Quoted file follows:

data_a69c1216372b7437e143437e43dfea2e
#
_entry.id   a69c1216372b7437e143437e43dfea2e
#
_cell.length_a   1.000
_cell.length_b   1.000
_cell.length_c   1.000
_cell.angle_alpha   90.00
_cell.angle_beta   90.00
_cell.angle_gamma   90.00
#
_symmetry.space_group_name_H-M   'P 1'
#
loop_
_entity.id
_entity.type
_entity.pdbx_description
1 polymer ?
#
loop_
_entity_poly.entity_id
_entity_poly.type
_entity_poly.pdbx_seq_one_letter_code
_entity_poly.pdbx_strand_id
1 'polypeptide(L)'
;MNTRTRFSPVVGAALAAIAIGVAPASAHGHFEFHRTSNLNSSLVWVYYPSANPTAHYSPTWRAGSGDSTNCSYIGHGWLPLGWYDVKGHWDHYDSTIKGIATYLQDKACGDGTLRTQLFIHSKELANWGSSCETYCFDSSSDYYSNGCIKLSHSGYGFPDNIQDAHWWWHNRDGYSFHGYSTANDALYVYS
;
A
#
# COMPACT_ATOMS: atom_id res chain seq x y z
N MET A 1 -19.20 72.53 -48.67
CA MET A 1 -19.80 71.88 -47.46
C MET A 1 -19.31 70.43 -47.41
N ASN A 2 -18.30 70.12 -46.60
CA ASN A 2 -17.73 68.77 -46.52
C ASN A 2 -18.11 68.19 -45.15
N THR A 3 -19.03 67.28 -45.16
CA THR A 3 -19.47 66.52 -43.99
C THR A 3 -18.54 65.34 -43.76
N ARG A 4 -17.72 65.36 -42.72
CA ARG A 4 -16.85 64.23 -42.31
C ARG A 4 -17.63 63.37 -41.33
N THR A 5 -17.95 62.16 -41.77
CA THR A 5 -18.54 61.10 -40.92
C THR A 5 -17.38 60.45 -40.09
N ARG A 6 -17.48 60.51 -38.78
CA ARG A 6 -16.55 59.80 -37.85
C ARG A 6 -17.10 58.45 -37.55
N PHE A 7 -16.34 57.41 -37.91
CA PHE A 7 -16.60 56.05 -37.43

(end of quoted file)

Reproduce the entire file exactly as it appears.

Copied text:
data_a69c1216372b7437e143437e43dfea2e
#
_entry.id   a69c1216372b7437e143437e43dfea2e
#
_cell.length_a   1.000
_cell.length_b   1.000
_cell.length_c   1.000
_cell.angle_alpha   90.00
_cell.angle_beta   90.00
_cell.angle_gamma   90.00
#
_symmetry.space_group_name_H-M   'P 1'
#
loop_
_entity.id
_entity.type
_entity.pdbx_description
1 polymer ?
#
loop_
_entity_poly.entity_id
_entity_poly.type
_entity_poly.pdbx_seq_one_letter_code
_entity_poly.pdbx_strand_id
1 'polypeptide(L)'
;MNTRTRFSPVVGAALAAIAIGVAPASAHGHFEFHRTSNLNSSLVWVYYPSANPTAHYSPTWRAGSGDSTNCSYIGHGWLPLGWYDVKGHWDHYDSTIKGIATYLQDKACGDGTLRTQLFIHSKELANWGSSCETYCFDSSSDYYSNGCIKLSHSGYGFPDNIQDAHWWWHNRDGYSFHGYSTANDALYVYS
;
A
#
# COMPACT_ATOMS: atom_id res chain seq x y z
N MET A 1 -19.20 72.53 -48.67
CA MET A 1 -19.80 71.88 -47.46
C MET A 1 -19.31 70.43 -47.41
N ASN A 2 -18.30 70.12 -46.60
CA ASN A 2 -17.73 68.77 -46.52
C ASN A 2 -18.11 68.19 -45.15
N THR A 3 -19.03 67.28 -45.16
CA THR A 3 -19.47 66.52 -43.99
C THR A 3 -18.54 65.34 -43.76
N ARG A 4 -17.72 65.36 -42.72
CA ARG A 4 -16.85 64.23 -42.31
C ARG A 4 -17.63 63.37 -41.33
N THR A 5 -17.95 62.16 -41.77
CA THR A 5 -18.54 61.10 -40.92
C THR A 5 -17.38 60.45 -40.09
N ARG A 6 -17.48 60.51 -38.78
CA ARG A 6 -16.55 59.80 -37.85
C ARG A 6 -17.10 58.45 -37.55
N PHE A 7 -16.34 57.41 -37.91
CA PHE A 7 -16.60 56.05 -37.43